|Child Maintenance And Other Payments Bill - continued||House of Commons|
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473. This schedule lists the functions under subordinate legislation which will transfer to the Commission. The following table sets out what this legislation refers to.
474. Part 1: makes the consequential amendments to the Child Support Act 1991 and the Social Security Act 1998, which are necessary as a result of provisions for the transfer of functions from the Secretary of State to the Commission.
475. Part 2: concerns transitional provision and savings.
476. Paragraph 55 makes provision to ensure continuity in the transfer of functions from Secretary of State to the Commission.
477. At the time the Commission comes into being, anything which Secretary of State is in the process of doing in relation to any of the transferred functions may be continued by the Commission.
478. Any acts of the Secretary of State for the purpose of, or in connection with, any of the transferred functions prior to the transfer will be treated as acts of the Commission where this is necessary to ensure their continuing effect.
479. Documents, legislation etc which refer to the Secretary of State will be treated as referring to the Commission where it is necessary to make sense of them after the transfer of functions.
480. No Secretary of State act prior to the transfer will be invalidated by virtue of the transfer. However, the Secretary of State will remain liable for any acts or omissions of the Secretary of State prior to the transfer.
481. This schedule amends Part 1 of Schedule 1 to the Child Support Act 1991, and concerns changes to the calculation of maintenance.
482. The table below summarises the changes
483. Paragraph 2 replaces reference to 'net' weekly income with 'gross' wherever it occurs in Part 1 of Schedule 1 to the Child Support Act 1991. This change means that where a calculation of liability is currently based on the net weekly income of a non-resident parent, in the future it will be based on their gross weekly income.
484. Paragraph 3 replaces paragraph 2 of Schedule 1, to amend the basic rate of maintenance. Basic rate is a percentage of the non-resident parent's income and the changes will be:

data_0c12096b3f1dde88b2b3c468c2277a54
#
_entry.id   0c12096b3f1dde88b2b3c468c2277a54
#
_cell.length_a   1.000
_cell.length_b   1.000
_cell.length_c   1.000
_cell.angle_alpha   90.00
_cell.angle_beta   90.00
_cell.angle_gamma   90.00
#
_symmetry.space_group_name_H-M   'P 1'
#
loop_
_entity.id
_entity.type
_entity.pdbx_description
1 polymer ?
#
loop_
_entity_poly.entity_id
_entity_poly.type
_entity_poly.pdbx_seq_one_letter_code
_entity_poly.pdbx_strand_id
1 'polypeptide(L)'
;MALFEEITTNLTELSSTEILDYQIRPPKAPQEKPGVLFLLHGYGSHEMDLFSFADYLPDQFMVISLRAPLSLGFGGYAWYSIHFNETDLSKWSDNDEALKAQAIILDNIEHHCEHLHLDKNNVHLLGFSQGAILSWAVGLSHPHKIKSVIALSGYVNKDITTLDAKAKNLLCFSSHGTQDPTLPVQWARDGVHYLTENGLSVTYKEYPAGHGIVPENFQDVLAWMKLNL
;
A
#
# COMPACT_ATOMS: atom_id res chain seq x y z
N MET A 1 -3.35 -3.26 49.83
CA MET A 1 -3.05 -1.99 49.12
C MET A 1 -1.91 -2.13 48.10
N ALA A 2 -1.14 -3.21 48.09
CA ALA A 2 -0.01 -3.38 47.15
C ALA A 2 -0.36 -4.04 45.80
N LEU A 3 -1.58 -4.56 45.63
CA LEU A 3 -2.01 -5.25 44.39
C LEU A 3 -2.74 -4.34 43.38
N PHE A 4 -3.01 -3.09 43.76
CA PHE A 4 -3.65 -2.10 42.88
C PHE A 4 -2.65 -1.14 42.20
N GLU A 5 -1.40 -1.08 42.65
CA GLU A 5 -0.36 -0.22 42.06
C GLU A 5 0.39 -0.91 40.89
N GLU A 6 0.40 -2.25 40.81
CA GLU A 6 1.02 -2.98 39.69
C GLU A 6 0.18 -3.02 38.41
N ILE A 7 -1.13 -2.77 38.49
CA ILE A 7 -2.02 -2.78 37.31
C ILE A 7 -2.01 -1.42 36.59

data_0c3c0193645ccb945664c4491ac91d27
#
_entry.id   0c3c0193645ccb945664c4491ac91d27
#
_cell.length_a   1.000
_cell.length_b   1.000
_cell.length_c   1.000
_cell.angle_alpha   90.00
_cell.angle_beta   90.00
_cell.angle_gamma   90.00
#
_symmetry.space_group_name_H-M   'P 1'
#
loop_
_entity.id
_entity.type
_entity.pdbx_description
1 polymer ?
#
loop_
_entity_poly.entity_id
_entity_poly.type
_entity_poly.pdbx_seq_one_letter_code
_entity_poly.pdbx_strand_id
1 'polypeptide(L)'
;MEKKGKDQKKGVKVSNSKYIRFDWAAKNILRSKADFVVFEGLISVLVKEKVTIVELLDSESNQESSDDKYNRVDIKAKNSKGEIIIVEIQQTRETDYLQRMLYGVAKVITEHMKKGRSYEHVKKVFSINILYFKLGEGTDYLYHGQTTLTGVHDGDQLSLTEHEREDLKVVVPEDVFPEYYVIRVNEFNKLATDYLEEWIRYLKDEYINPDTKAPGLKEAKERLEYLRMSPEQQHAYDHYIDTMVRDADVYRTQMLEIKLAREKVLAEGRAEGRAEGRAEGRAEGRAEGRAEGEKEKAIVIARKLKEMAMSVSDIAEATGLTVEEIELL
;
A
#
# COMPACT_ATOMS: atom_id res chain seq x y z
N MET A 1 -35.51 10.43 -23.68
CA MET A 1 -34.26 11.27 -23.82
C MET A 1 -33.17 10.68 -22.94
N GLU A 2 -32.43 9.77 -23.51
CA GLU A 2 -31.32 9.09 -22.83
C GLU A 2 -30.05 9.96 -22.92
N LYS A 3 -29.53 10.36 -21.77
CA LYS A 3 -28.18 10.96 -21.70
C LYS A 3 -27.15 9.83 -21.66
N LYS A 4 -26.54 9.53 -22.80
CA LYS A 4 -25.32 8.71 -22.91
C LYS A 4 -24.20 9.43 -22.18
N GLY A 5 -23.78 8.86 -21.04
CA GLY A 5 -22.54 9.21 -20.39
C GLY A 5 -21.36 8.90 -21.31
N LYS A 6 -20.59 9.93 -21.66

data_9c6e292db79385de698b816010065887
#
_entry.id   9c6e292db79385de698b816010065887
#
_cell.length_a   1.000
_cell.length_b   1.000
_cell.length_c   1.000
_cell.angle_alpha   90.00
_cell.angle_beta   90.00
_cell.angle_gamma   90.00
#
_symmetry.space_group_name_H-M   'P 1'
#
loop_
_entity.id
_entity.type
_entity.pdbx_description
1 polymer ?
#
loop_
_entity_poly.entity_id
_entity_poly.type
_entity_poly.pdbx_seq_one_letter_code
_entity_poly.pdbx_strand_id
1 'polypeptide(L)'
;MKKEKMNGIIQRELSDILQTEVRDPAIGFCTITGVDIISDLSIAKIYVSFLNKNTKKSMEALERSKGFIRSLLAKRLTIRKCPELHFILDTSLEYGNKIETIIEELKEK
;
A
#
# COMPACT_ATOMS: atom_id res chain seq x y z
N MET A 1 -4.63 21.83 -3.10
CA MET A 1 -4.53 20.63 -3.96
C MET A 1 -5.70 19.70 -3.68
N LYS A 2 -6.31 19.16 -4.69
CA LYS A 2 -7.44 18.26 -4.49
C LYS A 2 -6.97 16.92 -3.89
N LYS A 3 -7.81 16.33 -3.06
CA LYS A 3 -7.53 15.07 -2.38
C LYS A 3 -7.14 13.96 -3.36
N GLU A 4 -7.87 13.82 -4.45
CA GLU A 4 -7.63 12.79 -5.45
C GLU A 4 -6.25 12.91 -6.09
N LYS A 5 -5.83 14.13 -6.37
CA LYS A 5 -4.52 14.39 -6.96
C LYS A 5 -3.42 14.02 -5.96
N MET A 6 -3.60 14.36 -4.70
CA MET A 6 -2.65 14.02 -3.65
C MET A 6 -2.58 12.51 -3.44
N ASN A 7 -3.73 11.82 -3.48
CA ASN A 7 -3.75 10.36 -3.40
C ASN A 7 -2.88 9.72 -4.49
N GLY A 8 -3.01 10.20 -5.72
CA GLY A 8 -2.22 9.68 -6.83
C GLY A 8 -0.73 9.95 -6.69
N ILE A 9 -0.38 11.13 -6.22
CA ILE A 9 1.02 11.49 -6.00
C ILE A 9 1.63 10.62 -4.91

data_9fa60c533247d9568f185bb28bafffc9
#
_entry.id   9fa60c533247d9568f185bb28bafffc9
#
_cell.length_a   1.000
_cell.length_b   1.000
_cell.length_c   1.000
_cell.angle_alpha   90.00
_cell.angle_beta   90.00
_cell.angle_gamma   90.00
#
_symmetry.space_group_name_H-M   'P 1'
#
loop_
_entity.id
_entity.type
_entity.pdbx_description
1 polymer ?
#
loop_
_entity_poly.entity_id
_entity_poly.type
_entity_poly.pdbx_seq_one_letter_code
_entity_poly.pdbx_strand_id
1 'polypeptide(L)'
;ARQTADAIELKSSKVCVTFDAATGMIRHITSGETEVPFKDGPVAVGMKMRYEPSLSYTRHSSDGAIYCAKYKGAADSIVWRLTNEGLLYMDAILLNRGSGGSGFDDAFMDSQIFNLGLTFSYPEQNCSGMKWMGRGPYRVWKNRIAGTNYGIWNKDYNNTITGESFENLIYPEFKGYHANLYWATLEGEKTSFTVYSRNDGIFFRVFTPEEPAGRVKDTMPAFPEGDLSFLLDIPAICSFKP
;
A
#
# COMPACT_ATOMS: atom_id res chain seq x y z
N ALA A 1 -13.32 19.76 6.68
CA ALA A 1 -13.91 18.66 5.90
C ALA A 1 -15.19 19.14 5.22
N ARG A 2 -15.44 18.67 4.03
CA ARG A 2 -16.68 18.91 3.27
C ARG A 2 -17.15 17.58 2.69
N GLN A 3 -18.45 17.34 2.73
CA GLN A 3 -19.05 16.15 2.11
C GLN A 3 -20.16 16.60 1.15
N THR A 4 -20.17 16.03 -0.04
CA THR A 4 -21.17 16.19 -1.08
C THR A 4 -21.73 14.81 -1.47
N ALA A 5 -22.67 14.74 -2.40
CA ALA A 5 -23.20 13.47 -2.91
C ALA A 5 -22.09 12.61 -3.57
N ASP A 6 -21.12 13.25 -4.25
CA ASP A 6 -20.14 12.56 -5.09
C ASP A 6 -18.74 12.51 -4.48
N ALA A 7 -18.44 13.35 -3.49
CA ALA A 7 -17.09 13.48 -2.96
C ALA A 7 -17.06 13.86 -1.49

485. Sub-paragraph (2) of paragraph 2 makes provision for a new rate for non-resident parents whose weekly income exceeds £800. The basic rate in these circumstances will be an aggregate of an amount resulting from the percentages above for the first £800, and an amount resulting from the percentages below for earnings over £800:
486. Sub-paragraph (3) amends the percentage rate for non-resident parents who have one or more relevant other children. In these circumstances before the percentages above are applied, gross weekly income shall be reduced by a certain amount. Changes to these amounts will be:
487. Paragraph 4 amends sub-paragraphs 3(3), 4(1) and 7(7) of Schedule 1. The effect of these provisions is to increase the amount of flat rate maintenance paid by non-resident parents in receipt of benefit, or earnings lower than £100 per week, from £5 to £7 per week and apply the same increase to the minimum amount of liability due under the basic or reduced rates.
488. Paragraph 5 inserts a new paragraph 5A into Schedule 1 to the Child Support Act 1991. It also amends paragraph 1(1) of that schedule, so that paragraph 1(1) is subject the new paragraph 5A.
489. The new paragraph 5A will makes provision for circumstances where a non-resident parent, in addition to their obligations under the statutory scheme, pays maintenance for a child or children under an existing private arrangement of a prescribed description or court order.
490. Currently, all children would normally need to be brought into the statutory scheme for them to be accounted for in a maintenance calculation. This change will mean that the Commission will consider any children who are subject to certain types of private maintenance arrangements, when calculating a basic or reduced rate maintenance liability under the new arrangements.